ministers at Los Angeles Indorse the
Woman's Christian Temperance union reso
lutions that ministers should not stay at
hotels where liquor la sold. It Is supposed
that they will hereafter travel with tents
prepared to ramp out In the public parks.
Buffalo Express: The decisive majorities
given by the presliyterles on the amend
ments to tho confession of faith show how
large was the sentiment In the Presbyterian
church In fnvor of the revision. The stated
clerk of the General Assembly reports that
nil of the eleven amendments have been
adopted by an almost unanimous vote. No
one amendment received less than 196 votes
In favor, or more than againat.
Kansas City Star: The rector of St.
Paul's Episcopal church In Oshkosh Is
about to open a restaurant Just to prove to
the public that it Is possible to elevate the
standard of such an Institution to a level
worthy of the best patronage. Almost any
thing Is likely to happen in Oshkosh, though
s.s a matter of fact, there are plenty of
people who might be benefited by a decent
restaurant who could never bo reached
through the Influences of the goapel.
Chicago Record-Herald: That the Inade
quacy of ministers' compensation In the
days of vigor and power must Anally Im
pose a heavy burden upon the churches was
shown by Dr. Agnew of the board of minis
terial relief In his report to the Presby
terlan assembly at Los Angeles. The re
markable statement whs made that only
2,500 Presbyterian clergymen get as much
as $1,000 a year salary. The other 8,000 pas
tors In this one denomination get an aver
age of $W a year. The board of ministerial
relief has upon Its roll at this time 903
names, some the names of worn-out minis
ters, others of widows and orphans of min
isters. For the support of these the church
contributed $32,316 last year. It is not rea
sonable to suppose that tne conditions In
other denominations are very different. The
ministry Is a vocation that rails for higher
standards of scholarship and greater capa
city for leadership and sacrifice than ever
before. As the worn-out preachers who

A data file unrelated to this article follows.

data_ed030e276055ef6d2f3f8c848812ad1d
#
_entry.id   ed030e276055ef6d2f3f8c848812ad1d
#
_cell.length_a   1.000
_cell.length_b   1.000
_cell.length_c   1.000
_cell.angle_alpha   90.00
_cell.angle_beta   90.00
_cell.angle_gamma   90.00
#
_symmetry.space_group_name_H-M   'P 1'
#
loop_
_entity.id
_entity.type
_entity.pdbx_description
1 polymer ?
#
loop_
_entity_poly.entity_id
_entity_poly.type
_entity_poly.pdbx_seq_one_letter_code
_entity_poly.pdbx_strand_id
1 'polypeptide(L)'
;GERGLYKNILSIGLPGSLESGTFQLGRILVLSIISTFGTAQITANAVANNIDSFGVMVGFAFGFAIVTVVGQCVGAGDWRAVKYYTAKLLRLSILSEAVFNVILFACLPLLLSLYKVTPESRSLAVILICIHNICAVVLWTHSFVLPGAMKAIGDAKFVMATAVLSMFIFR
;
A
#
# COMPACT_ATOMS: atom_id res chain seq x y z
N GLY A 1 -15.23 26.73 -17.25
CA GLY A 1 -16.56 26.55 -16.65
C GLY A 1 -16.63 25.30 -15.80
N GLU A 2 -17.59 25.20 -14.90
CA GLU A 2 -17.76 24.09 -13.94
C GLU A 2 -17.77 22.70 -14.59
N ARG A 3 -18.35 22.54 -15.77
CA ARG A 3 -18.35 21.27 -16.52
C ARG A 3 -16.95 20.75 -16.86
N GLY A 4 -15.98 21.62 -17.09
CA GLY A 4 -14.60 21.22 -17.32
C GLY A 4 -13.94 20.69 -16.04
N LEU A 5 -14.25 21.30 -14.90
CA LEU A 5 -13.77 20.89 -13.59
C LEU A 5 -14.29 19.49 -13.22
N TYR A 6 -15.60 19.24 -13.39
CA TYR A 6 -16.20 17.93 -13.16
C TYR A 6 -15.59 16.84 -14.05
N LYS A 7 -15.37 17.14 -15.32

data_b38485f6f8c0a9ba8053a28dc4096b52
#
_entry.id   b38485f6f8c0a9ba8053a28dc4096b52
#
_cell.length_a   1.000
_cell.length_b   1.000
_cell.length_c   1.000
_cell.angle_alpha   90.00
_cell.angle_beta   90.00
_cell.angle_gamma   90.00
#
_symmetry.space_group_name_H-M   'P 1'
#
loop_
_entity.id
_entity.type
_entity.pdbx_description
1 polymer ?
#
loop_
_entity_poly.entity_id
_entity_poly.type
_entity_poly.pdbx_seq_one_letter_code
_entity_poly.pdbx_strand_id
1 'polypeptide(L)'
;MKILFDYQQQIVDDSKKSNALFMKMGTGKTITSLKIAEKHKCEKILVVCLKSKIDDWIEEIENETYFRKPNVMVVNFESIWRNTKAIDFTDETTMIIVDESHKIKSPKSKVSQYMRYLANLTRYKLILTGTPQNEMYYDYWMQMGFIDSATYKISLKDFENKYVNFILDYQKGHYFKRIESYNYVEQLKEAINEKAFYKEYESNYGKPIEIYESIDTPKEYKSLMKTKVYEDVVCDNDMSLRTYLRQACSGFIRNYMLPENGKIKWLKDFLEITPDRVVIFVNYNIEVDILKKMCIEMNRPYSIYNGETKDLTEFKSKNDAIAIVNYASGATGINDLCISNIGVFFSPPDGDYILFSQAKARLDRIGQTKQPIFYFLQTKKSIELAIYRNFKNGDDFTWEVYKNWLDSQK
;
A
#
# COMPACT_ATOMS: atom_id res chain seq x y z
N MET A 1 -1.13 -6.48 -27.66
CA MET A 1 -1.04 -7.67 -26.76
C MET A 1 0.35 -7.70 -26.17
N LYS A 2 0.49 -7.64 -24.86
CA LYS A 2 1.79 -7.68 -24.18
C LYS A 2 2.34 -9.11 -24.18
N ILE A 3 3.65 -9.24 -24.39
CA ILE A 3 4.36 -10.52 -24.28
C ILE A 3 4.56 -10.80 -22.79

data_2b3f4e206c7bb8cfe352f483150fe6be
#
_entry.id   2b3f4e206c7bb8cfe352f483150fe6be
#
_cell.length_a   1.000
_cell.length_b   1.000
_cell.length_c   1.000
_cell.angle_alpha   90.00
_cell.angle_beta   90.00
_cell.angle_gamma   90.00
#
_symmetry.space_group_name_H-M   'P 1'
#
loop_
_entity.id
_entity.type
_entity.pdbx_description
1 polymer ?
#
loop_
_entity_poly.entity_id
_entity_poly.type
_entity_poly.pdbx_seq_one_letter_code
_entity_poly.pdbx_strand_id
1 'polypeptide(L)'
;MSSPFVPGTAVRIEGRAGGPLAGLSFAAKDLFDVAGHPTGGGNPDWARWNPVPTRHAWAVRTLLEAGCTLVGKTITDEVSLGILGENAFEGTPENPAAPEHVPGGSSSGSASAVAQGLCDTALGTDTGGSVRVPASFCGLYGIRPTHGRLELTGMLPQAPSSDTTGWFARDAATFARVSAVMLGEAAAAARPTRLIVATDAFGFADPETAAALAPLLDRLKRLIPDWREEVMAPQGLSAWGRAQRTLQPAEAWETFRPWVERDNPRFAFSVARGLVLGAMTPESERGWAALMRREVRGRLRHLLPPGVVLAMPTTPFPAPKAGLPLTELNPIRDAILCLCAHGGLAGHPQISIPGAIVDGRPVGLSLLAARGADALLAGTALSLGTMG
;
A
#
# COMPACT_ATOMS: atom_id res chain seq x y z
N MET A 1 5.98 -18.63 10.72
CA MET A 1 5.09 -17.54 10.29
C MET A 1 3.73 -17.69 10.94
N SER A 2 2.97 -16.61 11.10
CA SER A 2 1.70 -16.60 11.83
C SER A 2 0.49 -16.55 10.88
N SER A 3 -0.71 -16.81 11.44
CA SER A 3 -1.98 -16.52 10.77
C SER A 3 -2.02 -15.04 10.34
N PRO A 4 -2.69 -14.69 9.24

have saved nothing must go upon the roll
of annuitants and add to the burden of the
churches, would It not be better policy to
pay them larger salaries In the days of
their greatest power and usefulness?
Miss Passay When I was IS papa gave
mj tha ,Mitt lttfla illnmnnjl rlnv v n , i
saw, and
Miss Spelts Gracious! VA hat a memory
you have! Philadelphia Press.
"An Oklahoma young man tried to kiss
his sweetheart and she hit him with a hot
flatlron. Then they quarreled and he hasn't
been back since."
"That's strange. You'd natutally sup
pose the flatlron would have smoothed It
over." Cleveland Plain Dealer.
Harold June Is the month of weddings,
Isn't It?
Peggle Oh, Harold, why didn't you spak
earlier and rive ion more lima to get
ready? New York Tlmns.
"What kind of rake ,1. you prefer, Miss
Klttlsh?" asked Mr. Fosdlck, as he handed
the trny. which held quite a variety.
"Wedding cake." ahe replied, demurely.
Detroit Free Press,
Edith I thought you and Mabel were fast
Nellie We used to be.
"And you are not now?"
"What was his name?" New York
The Twentieth Century Woman But,
really. Dr. Preachly, Is It not dreadful to
think that there are to be no marriages In
The Up-to-date Parson Not at all. dear
madam, when we remember that there are
to be no rich men there. Brooklyn Life.
"I cannot marry you," she said.
"Why do you say that?" he demanded.
"Because because I want you to propose
There's nothing like getting all of a lux
ury that's possible. Chicago Post
Ethel Papa sent Paul home at 10 o'clock
last night.
Maude What a shame!
Ethel Yes, and what do you suppose
Paul said to me aa he wert out the door?
Maude I'm sure I don't know.
Ethel He asked If I gave out rain checks.
Somervllle Journal.
William Cullen Bryant
O. deem not they are blest alone
Whose lives a peaceful tenor keep;
The Power who pities man has shown
A blessing for the eyes that weep.
The llg-ht of smiles shall fill again
The lids that overflow with tears;
And weary hours of woe and pain
Are promises of happier years.
There Is a day of sunny rest ,
For every dark and troubled night
And grief may bide an evening sruest,
But Joy hhall come with en rly light.
And thou, who o'er thy friend's low bier
Bheddest the bitter drops like rain,
Hope that a brighter, happier sphere
Will gle lilm to thy arms again.
Nor let the good man's trust depart.
Though life its common Rifts deny
Though with a pierced and bleeding heart
And spurned of men, he goes to die.
For God hath marked each sorrowing day,
And numbered every secret tear,
And heaven's long age of bliss shall pay
For all his children suffer here.
Strongest in the World.
Surplus $75,000,000.
If I Had Not
Life Assurance
I would not now be working
at hard labor to support my
self and children," Kaid a
young widow last week If
men were lews careless in
providing for the unexpected
there would be fewer such
sad jnstanees in Omaha
Life Assurance not only pro
tects the widow and orphan
but it provides for old age
It lifts a load of worry
from a man's shoulders and
gives him a confidence, in the
future that nothing elae
could impart.
The Equitable
Life Assurance Society
H. D. NEtLY,
flanager for Nebraska, Merchants
Nat'l Bank Bldg Omaha.